The narrative structure was particularly good; Moor’s use of alternating narrative perspectives and flashbacks helped the story to flow well, and helped me to work out the  pieces of the puzzle – and what really happened to Katie Straw.

The book focuses heavily on themes of domestic abuse and violence against women. This is an important topic to write about, and I thought the different stories shared by characters at the women’s refuge centre were incredibly powerful, and Keeper highlights that violence and abuse can come in many forms.

Warning: If violence and domestic abuse are issues that may distress you, you may want to reconsider reading this book.

I was deeply invested in Katie’s story – more than I was invested in the police investigation. To me, the police procedural elements didn’t feel as strong. Katie’s story, however, felt raw and real and terrifying in places, and I couldn’t help feeling scared myself. The fact Katie is already dead at the start of the book made it even more tragic; we know how her story ends.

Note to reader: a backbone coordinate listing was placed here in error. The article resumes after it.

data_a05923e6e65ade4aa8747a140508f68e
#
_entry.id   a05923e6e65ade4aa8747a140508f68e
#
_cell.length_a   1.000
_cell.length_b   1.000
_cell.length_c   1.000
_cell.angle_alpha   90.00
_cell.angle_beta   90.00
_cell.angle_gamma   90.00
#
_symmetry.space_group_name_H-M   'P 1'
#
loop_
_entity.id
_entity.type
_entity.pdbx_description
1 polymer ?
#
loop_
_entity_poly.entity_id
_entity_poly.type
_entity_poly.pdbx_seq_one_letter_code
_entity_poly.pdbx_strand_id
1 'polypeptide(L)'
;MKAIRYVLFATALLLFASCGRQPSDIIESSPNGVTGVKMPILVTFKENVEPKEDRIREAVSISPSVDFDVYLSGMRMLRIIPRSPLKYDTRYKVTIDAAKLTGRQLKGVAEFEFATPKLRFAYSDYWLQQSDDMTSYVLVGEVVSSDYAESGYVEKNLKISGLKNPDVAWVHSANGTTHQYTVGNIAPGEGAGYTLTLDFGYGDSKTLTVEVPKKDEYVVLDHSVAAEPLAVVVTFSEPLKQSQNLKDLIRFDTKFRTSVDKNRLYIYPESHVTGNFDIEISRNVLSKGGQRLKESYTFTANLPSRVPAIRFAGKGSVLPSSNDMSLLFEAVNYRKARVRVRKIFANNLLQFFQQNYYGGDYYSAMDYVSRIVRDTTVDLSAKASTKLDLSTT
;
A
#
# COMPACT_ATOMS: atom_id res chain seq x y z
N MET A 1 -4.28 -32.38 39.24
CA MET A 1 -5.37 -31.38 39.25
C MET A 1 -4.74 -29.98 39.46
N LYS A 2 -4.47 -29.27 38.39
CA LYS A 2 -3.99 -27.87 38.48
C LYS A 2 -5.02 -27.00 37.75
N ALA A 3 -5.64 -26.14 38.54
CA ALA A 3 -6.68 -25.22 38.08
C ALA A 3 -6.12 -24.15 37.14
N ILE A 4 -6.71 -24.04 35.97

Despite this, I was still shocked by the ending. Wow.

Star Rating: 4/5 Stars

Thank you for reading my blog post! Please click ‘Like’ to support my blog, and ‘Follow’ this blog if you would like to read more book reviews like this.

I acquired this book for free in exchange for a review via NetGalley and Penguin Books UK.

If you would like to support my blog further, you can click my affiliate link to purchase a copy of Keeper. This means I receive a small commission if you purchase using my link.